Fight between Musharraf and MMA

The religious alliance MMA (Muttahida Majlis-e-Amal or United Assembly for Action), along with the rest of the opposition, has been agitating for getting rid of the Constitutional amendments made by General Musharraf and making him choose between keeping his uniform or his presidency. In addition, MMA has been on a collision course with Musharraf over the Shariat Bill they passed in NWFP province. Musharraf called it “talibanization” of NWFP.

Another issue which hasn’t gotten much attention is the educational qualification of MMA members of Parliament. Musharraf had introduced a requirement for a college degree equivalent to a BA (a Bachelor of Arts in Pakistan generally involves 2 years of college) for all candidates in the last election. A majority of MMA candidates do not have college degrees; instead they are graduates of the madrassas. The Election Commission before the elections decided to accept madrassa diplomas based on an equivalency decision by the University Grants Commission in the 1970s for teaching jobs.

After the election, a losing candidate of PML-QA (the ruling party in the center) filed a petition to the Election Tribunal. This tribunal has now decided that his MMA opponent who won the election is not qualified to be a member of Parliament because he has a madrassa diploma which is not equivalent to a Bachelors degree.

The election tribunal (ET) disqualified on Monday Mufti Ibrar Sultan, MNA of the Muttahida Majlis-e-Amal from NA-14 Kohat and ordered holding of fresh elections.

While announcing the verdict, the ET said the Sanad (degree) of MNA Mufti Ibrar Sultan was not equal to Bachelor of Arts, therefore, he did not fulfil the required criteria for contesting election for the National Assembly.

Mufti Sultan was elected MNA from NA-14 Kohat by defeating former federal minister and leader of the PML-QA Iftikhar Hussain Gillani, who filed an election petition with the ET challenging qualification of his opponent. He argued before the court that the degree of his opponent was not equal to BA. He added that it could be termed equal to BA only for teaching purpose. Gillani requested the tribunal that Mufti Ibrar must be declared disqualified.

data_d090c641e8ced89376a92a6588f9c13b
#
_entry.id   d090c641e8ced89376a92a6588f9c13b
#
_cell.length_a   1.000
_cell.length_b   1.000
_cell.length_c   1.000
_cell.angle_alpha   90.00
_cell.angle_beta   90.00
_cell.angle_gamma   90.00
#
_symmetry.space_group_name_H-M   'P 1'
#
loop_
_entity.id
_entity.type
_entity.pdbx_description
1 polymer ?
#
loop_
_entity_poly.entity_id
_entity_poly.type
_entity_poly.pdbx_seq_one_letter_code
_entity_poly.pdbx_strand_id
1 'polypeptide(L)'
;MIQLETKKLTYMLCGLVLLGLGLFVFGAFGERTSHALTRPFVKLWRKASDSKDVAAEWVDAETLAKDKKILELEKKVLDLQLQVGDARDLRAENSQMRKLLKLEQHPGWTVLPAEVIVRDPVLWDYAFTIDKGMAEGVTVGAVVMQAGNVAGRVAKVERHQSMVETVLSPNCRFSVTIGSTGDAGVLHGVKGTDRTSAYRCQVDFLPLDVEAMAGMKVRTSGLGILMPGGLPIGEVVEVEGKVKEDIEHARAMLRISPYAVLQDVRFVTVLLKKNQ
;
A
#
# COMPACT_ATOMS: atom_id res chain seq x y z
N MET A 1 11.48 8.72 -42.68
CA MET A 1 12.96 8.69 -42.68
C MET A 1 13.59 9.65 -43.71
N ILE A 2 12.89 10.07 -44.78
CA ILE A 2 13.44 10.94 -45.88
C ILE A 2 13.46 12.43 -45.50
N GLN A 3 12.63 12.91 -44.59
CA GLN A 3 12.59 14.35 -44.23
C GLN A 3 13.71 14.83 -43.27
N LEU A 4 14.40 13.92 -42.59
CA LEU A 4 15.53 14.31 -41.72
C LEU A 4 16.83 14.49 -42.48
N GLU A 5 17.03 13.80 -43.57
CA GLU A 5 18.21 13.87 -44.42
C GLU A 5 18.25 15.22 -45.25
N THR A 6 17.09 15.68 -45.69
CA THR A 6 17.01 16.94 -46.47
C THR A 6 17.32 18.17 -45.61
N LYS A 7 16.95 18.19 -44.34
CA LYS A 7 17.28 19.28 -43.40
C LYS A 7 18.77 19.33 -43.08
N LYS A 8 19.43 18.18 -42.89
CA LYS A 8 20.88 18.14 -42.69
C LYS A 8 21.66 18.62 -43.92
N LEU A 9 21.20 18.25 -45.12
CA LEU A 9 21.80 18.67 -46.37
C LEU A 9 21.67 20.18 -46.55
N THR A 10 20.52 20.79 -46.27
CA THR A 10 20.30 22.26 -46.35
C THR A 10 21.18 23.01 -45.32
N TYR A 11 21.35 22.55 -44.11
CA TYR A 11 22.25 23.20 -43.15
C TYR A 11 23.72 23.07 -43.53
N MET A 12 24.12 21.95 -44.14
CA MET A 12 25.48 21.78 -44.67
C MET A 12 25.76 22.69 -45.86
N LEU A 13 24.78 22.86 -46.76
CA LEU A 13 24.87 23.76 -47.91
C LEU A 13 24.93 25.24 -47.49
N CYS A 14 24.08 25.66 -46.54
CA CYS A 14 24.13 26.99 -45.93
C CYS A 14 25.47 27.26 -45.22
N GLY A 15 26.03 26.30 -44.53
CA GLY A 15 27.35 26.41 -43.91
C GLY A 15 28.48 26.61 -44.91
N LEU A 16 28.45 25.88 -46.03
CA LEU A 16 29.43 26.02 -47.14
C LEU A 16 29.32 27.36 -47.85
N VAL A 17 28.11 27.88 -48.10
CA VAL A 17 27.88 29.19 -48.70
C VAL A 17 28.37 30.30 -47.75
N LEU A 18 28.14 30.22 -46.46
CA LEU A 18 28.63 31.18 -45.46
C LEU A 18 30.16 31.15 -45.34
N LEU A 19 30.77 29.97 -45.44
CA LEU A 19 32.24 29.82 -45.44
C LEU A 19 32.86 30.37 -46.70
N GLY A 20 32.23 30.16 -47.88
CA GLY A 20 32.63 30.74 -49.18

This is very problematic for the religious alliance because most of their parliamentarians are madrassa graduates. In fact, there is currently a lawsuit pending before the Supreme Court challenging the educational qualifications of 65 members of Parliament belonging to MMA.

Earlier this month Supreme Court notices were sent out to 65 members of the MMA after a petition was lodged with the court challenging their academic credentials.

The request has led to accusations from religious leaders that the petition is a political ploy to undermine their authority.

There are fears that if this decision is upheld by the Supreme Court the majority of the MMA legislators who only have degrees from madrassas (Islamic seminaries) could find themselves disqualified.

The religious alliance has probably around 60 members in the National Assembly and 18 or so Senators. So this lawsuit can potentially disqualify almost all MMA members in the Parliament. If that happens, they will in all likelihood be removed from the provincial assemblies as well. No more MMA rule in NWFP or the coalition government with PML-QA in Balochistan!

Despite my long list of differences with the religious alliance, I think this is disturbing news. This will force the MMA into agitational politics and increase their extremism. The religious parties probably have the strongest street cadres and they are liable to take to the streets in protest. I doubt they will be able to bring down the government, but the speck of democracy that Pakistan has will probabaly disappear.

I also find the requirement of a Bachelors degree for members of Parliament to be a abd thing despite my meritocratic and elitist tendencies. This is especially true in a coutry like Pakistan where the literacy rate is 42.7%.

Author: Zack

Dad, gadget guy, bookworm, political animal, global nomad, cyclist, hiker, tennis player, photographer

3 thoughts on “Fight between Musharraf and MMA”

  1. It’s amazing that the UGC first ruled that a sanad was equivalent to a normal degree, but the Peshawar tribunal decided that sanads were only for teaching. Makes a little sense, you get a sanad to teach Islam. But then, isn’t an engineering degree just to be an engineer, and a doctorate just to be a doctor, and a art’s degree also just to be a teacher? Warped logic. I’m not pro any of the parties in Pakistan, but you can tell Musharraf is playing with fire by pushing for Ibrar’s disqualification and now the remaining MMA parliamentarians. Its going to be messy up here in Pk.

  2. Owl: The UGC rules the sanads equivalent in the 1970s when Islamic studies was made a compulsary subject in school. The Election Commission last year accepted the candidacy of MMA people based on that old ruling.

    I do agree that this is not the right thing to do and I am against the MMA.

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